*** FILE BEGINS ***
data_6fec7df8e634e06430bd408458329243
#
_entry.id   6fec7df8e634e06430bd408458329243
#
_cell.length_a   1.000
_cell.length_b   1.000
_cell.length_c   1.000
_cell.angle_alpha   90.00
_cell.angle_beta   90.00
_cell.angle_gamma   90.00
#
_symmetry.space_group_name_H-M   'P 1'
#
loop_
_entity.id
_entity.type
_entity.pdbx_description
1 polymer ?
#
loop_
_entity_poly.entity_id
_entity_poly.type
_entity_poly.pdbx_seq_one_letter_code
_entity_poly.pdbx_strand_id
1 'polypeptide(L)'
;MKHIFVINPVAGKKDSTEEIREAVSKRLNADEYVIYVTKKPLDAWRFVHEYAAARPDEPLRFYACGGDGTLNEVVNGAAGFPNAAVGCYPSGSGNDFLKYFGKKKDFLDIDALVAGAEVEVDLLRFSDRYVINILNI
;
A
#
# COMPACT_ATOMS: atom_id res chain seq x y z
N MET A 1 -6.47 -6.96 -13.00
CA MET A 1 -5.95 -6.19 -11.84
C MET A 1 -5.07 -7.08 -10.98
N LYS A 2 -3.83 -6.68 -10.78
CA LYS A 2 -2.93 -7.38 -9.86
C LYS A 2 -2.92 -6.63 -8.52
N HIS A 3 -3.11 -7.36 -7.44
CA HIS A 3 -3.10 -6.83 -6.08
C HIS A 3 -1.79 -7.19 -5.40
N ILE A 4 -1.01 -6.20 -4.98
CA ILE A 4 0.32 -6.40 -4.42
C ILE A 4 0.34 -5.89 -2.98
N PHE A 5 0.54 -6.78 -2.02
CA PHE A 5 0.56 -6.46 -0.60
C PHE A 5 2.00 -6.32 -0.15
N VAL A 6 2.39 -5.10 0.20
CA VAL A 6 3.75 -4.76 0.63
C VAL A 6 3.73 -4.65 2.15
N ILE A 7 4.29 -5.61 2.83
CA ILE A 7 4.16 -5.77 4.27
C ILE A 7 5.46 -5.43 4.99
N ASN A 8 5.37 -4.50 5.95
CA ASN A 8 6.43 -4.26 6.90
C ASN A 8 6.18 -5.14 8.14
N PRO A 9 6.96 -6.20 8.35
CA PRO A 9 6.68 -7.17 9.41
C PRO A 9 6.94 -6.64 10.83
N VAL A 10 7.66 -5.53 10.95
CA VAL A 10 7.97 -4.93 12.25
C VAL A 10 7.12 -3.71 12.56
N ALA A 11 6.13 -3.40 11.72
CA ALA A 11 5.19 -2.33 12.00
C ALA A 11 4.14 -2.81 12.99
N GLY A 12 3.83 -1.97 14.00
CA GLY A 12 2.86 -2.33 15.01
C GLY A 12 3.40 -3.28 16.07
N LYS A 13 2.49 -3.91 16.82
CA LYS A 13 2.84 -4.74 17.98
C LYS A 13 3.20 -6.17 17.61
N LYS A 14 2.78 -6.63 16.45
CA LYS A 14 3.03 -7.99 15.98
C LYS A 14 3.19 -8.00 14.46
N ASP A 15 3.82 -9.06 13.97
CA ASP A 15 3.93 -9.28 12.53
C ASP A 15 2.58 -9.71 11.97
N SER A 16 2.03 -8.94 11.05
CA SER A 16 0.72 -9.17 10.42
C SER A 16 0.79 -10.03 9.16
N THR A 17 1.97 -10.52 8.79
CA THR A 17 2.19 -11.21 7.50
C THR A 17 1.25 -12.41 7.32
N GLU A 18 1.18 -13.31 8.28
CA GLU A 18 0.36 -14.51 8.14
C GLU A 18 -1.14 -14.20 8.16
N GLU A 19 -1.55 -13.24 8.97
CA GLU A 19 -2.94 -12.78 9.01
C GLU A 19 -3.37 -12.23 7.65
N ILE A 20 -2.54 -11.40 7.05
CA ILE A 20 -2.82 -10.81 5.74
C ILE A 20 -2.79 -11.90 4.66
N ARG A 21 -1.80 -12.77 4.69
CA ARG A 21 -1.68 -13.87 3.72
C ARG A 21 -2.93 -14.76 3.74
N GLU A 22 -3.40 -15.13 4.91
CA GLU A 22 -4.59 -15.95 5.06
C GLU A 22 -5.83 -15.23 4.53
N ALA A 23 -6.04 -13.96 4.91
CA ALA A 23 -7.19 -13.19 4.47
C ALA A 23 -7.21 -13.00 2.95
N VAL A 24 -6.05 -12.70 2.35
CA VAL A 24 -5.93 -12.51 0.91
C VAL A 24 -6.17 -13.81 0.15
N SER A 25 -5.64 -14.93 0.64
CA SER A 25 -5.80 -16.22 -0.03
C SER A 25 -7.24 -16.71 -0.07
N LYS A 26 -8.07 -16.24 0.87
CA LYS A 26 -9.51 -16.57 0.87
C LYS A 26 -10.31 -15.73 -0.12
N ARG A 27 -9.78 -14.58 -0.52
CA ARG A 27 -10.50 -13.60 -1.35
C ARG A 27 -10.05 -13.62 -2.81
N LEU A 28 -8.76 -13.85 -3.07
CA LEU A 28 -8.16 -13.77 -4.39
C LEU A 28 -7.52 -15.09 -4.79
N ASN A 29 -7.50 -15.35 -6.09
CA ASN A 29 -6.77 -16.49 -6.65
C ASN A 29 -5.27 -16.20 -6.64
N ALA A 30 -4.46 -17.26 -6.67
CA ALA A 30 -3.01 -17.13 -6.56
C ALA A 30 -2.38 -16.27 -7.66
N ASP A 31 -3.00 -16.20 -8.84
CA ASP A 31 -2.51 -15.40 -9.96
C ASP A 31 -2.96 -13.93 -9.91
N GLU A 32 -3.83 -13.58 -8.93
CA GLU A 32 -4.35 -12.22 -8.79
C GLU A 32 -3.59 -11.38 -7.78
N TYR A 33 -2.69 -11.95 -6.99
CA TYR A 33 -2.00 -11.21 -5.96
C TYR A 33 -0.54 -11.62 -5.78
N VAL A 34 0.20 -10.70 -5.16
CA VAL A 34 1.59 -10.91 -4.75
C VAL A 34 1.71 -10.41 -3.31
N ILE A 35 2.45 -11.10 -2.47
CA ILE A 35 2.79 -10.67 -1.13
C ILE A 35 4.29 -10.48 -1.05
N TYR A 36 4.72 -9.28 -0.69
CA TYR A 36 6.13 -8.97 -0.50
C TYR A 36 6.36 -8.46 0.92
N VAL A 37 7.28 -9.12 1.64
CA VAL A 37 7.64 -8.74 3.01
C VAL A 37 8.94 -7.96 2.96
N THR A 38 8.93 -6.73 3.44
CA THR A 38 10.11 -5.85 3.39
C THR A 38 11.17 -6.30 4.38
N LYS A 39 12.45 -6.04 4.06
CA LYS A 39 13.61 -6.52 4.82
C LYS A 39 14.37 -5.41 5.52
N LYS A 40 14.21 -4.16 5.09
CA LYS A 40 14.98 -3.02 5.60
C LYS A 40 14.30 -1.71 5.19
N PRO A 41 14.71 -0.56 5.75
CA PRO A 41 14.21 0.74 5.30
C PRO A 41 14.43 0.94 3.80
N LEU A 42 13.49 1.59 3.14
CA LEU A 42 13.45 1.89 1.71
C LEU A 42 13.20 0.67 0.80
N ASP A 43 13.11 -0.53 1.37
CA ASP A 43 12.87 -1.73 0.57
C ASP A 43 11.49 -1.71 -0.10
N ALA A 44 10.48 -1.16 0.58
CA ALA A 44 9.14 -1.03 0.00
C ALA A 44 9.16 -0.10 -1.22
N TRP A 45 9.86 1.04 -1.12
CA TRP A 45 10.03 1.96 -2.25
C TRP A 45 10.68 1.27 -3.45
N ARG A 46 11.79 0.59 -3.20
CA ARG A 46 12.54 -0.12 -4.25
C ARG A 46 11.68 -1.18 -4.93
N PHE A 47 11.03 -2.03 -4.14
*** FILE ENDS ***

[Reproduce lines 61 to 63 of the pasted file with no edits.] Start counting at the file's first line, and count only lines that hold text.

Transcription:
N ALA A 11 6.13 -3.40 11.72
CA ALA A 11 5.19 -2.33 12.00
C ALA A 11 4.14 -2.81 12.99